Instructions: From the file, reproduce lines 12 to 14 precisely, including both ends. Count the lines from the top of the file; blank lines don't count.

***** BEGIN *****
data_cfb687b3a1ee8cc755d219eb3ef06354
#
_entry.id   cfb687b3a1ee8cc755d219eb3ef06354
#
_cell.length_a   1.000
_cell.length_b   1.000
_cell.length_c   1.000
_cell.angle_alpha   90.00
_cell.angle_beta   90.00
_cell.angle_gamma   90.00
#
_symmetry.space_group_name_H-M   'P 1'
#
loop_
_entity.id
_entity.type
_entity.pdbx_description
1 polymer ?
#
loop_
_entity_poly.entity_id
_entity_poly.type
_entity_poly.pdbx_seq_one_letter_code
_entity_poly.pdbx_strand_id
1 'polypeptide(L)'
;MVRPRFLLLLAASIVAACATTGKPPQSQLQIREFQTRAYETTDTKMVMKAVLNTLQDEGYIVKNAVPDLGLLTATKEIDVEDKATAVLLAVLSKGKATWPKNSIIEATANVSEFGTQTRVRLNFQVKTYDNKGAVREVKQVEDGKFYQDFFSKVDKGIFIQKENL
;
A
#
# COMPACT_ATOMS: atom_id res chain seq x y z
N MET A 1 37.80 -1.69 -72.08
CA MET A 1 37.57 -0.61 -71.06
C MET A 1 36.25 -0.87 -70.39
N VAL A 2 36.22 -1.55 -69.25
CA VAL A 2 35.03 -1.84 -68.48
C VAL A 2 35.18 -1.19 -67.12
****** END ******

_symmetry.space_group_name_H-M   'P 1'
#
loop_